Sexist conspiracy theories are putting women's freedom of speech and ability to get justice at risk – Laura Waddell

As you’ve probably heard by now, Gordon Jackson QC was found guilty of professional misconduct for revealing remarks in public during the 2020 trial of his client Alex Salmond (ultimately acquitted of several sexual offence charges).

The aim of social justice movements like MeToo is not to punish men but to ensure women have equal rights (Picture: Chris J Ratcliffe/Getty Images)
The aim of social justice movements like MeToo is not to punish men but to ensure women have equal rights (Picture: Chris J Ratcliffe/Getty Images)

Jackson’s comments, overheard on a train, breached a court order protecting anonymity of complainants. What is being lost in all the noise is why that anonymity is essential.

Throughout the whole sorry saga, furious commentary on social media has illuminated precisely why nobody should be playing fast and loose with identities of complainants: it dissuades other victims of sexual violence, watching on, from coming forward.

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That a lawyer should not be publicly blabbing details of a live case at all should, you would think, be a straightforward concept to get one’s head around, not least if happens to be the most high-profile news story in Scotland at the time.

But holding one’s tongue in general, even about sensitive subjects involving vulnerable people, has not been in vogue since the advent of Twitter and public figures publicly losing the plot.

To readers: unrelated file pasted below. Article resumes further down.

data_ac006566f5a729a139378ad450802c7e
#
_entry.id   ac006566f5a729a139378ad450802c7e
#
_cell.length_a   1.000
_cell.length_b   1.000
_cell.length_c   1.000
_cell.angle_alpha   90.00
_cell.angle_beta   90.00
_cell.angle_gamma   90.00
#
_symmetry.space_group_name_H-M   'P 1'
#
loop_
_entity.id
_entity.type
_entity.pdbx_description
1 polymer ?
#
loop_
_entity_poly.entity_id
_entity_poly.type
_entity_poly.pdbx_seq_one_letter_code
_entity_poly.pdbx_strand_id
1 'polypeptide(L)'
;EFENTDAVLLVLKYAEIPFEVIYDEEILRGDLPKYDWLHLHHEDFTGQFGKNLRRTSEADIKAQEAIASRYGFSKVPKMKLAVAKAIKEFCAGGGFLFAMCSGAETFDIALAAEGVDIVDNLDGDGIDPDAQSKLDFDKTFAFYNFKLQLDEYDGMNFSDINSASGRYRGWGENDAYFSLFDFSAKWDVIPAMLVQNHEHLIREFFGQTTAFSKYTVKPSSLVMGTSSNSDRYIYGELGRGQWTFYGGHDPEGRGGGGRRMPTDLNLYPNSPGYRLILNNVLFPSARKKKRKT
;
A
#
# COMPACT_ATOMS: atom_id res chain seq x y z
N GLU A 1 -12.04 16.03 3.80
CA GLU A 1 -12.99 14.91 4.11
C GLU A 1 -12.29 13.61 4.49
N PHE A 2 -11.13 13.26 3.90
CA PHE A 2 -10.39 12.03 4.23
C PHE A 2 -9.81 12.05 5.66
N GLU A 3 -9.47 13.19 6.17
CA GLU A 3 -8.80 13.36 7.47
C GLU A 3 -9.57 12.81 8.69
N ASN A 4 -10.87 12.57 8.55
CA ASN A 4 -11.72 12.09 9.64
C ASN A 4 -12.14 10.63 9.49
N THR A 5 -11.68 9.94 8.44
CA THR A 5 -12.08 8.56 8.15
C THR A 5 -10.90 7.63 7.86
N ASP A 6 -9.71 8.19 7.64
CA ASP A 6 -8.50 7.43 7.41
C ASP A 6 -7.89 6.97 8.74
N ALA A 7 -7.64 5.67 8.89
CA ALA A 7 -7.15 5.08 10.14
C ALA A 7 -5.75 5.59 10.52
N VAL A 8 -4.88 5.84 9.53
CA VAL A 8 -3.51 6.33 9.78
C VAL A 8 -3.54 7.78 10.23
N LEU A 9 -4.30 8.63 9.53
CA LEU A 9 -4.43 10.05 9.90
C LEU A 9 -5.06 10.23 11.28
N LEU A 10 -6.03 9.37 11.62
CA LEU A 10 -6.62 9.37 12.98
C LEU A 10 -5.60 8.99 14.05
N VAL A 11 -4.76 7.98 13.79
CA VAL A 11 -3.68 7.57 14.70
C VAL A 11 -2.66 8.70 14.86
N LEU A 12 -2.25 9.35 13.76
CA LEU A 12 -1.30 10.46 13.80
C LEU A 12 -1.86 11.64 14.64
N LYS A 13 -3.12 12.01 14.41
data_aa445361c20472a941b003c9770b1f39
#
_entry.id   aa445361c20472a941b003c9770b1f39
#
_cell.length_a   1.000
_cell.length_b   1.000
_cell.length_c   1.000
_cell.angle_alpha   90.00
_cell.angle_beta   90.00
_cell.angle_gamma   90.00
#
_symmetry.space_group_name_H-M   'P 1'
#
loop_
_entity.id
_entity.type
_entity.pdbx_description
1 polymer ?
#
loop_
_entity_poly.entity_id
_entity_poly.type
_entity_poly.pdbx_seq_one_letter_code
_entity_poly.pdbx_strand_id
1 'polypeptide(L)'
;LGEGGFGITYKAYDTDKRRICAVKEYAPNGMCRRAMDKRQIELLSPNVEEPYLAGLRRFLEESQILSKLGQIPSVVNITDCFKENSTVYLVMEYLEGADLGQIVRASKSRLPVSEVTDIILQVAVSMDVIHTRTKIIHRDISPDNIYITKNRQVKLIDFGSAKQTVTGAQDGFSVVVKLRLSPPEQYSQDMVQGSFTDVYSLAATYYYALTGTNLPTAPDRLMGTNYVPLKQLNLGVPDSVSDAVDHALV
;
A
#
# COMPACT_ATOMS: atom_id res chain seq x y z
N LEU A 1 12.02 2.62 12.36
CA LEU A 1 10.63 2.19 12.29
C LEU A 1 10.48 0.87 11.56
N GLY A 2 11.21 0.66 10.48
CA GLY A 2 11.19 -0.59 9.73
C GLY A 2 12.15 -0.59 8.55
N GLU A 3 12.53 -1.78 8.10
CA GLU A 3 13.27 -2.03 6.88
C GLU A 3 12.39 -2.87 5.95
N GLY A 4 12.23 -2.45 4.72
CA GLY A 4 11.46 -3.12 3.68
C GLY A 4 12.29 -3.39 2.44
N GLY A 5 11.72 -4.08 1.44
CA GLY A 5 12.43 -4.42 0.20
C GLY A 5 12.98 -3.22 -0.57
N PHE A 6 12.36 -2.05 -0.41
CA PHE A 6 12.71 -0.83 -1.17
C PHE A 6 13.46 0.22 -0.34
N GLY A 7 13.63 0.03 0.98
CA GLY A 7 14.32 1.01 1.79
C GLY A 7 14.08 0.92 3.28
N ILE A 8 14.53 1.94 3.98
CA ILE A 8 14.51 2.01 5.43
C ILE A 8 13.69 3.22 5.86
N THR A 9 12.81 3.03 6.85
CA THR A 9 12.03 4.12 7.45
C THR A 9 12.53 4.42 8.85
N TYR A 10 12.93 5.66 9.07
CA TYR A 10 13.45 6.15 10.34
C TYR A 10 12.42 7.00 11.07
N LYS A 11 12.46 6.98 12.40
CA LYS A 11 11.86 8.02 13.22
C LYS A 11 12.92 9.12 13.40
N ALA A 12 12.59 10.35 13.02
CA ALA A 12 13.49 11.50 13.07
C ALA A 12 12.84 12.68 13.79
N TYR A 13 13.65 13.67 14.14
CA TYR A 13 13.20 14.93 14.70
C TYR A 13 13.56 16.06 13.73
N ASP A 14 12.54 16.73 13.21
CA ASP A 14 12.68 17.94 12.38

That's a heady mix combined with the culture war ‘grift du jour’ of whipping up a frenzy about being ‘silenced’ (as a generation ago they bemoaned political correctness) and those who interpret strides made by social justice movements such as MeToo as punitive to men suddenly shouldered with the ever-so-tedious burden of being expected to treat women with respect.

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Alex Salmond's QC guilty of professional misconduct over train footage

Anyone with reactionary tendencies is easily convinced he too should be able to say whatever he wants without consequence. Misogynists, like racists, like the far right in general, love tending to delusional fantasies of persecution; there they harvest their excuses for lashing out and kicking down. Some even come to believe any pushback they face in the course of spouting off online to be a human rights injustice on par with the fate of murdered journalist Jamal Khashoggi.

In the lively world of Scottish political discussions, some loud voices have seethed all along about complainants being afforded anonymity. Political conspiracy theories swirling around exploit misogynist world views, telling those eager to hear it women can’t be trusted.

From there, it was simply a short, angry hop to thinking that tearing into complainants was fair game, or harassing women journalists who covered the case. But this is not just a local phenomenon.

You don’t have to look far in any direction to find the grotesque belief women are acceptable collateral damage when it comes to man’s right to do and say whatever he wants, wrath awaiting she who gets in his way. This belief is wrong.

Leaks from the Scottish Parliament’s inquiry, particularly sessions with complainants, received less coverage than Jackson’s loose lips, but I have not forgotten about it. It's perhaps even more disturbing that we don't know how this confidential information got out, and I still want to know how it did.

Believe me, Scottish women have been watching, taking everything in. Our political, cultural, and social institutions must do better to support women coming forward with testimonies of abuse, violence, and intimidation. Our freedom of expression, and our ability to seek justice, depend upon it.

Support for those affected by sexual violence is available from Rape Crisis Scotland

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